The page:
Back to Journals » Clinical Ophthalmology » Volume 8

Advanced Coats’ disease treated with intravitreal bevacizumab combined with laser vascular ablation

Authors Villegas V, Gold A, Berrocal A, Murray T

Received 21 February 2014

Accepted for publication 2 April 2014

Published 16 May 2014 Volume 2014:8 Pages 973—976


Checked for plagiarism Yes

Review by Single anonymous peer review

Peer reviewer comments 3

Victor M Villegas,1 Aaron S Gold,1 Audina M Berrocal,2 Timothy G Murray1

1Ocular Oncology and Retina, Miami, FL, USA; 2Department of Ophthalmology, Bascom Palmer Eye Institute, Miller School of Medicine, University of Miami, Miami, FL, USA

Purpose: To evaluate the impact of intravitreal bevacizumab combined with laser vascular ablation in the management of advanced Coats’ disease presenting with exudative retinal detachment.
Methods: This was a retrospective review of 24 children that presented with exudative retinal detachments associated with advanced Coats’ disease. Mean patient age was 62 months (range 9–160 months). Presenting signs included retinal detachment in 24 children (100%), vascular telangiectasia in 24 children (100%), and retinal ischemia in 24 children (100%). Twenty of 24 children presented with elevated, vascular leakage in the fovea (83%). Two children presented with sub-retinal fibrosis associated with presumed long-standing retinal detachment without evidence of rhegmatogenous retinal detachment. Ten patients exhibited vascular alterations in the periphery of the second eye without clinical evidence of exudation. All 24 children were treated with a large-spot-size diode laser directly to areas of abnormal telangiectatic vasculature. All 24 children received intravitreal bevacizumab injection.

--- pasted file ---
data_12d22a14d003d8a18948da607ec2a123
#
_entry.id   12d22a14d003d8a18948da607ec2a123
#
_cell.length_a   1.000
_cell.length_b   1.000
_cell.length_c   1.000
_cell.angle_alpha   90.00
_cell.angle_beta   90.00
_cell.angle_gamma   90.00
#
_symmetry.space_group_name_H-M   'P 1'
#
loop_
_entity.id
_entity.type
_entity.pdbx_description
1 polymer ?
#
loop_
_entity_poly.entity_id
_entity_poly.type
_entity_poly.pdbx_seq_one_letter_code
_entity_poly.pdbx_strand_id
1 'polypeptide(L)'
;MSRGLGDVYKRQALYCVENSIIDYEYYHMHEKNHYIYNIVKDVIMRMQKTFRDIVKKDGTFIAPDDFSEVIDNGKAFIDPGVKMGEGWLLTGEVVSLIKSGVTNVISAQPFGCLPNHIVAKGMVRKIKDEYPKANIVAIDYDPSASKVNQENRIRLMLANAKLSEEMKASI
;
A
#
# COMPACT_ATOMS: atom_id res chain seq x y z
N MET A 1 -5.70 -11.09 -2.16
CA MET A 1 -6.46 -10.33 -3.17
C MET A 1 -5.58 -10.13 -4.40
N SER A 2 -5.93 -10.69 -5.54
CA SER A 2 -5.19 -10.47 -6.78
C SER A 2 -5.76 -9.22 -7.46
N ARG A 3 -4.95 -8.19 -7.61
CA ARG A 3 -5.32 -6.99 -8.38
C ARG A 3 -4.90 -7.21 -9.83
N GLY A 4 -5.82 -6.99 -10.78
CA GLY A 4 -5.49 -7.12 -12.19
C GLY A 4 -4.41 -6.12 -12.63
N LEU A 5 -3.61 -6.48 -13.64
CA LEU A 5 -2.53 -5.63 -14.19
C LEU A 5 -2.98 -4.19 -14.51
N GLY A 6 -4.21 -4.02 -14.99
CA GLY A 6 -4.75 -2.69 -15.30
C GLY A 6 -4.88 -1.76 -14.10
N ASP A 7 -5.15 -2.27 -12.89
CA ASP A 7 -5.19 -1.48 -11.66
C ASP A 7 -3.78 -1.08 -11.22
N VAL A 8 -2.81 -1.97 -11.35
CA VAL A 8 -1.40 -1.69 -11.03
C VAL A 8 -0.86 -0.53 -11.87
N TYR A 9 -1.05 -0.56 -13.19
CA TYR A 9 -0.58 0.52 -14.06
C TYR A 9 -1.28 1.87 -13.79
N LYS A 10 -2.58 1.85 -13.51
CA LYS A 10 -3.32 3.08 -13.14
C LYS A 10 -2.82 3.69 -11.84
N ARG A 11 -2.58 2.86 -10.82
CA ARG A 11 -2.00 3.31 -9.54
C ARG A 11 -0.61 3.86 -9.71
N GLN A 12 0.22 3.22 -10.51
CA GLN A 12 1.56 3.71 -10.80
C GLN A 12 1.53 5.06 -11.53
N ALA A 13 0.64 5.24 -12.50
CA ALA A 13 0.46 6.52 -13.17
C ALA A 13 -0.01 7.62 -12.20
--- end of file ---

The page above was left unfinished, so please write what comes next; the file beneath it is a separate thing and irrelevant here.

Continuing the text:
Results: All 24 children had resolution of exudative retinal detachment, ablation of vascular telangiectasia, and anatomic improvement of the retina. No child exhibited progressive retinal detachment and no eye required enucleation. No cases of neovascular glaucoma were seen. Fellow eyes with peripheral vascular alterations showed no progression to exudative vasculopathy during the observation period. Intravitreal bevacizumab injection was not associated with endophthalmitis or systemically-observed complications.
Conclusion: Repetitive intravitreal bevacizumab combined with laser vascular ablation may be utilized effectively for advanced Coats’ disease presenting with exudative retinal detachment.

Keywords: Coats’ disease, bevacizumab, anti-VEGF, laser ablation, retina

Creative Commons License This work is published and licensed by Dove Medical Press Limited. The full terms of this license are available at and incorporate the Creative Commons Attribution - Non Commercial (unported, v3.0) License. By accessing the work you hereby accept the Terms. Non-commercial uses of the work are permitted without any further permission from Dove Medical Press Limited, provided the work is properly attributed. For permission for commercial use of this work, please see paragraphs 4.2 and 5 of our Terms.

Download Article [PDF]  View Full Text [HTML][Machine readable]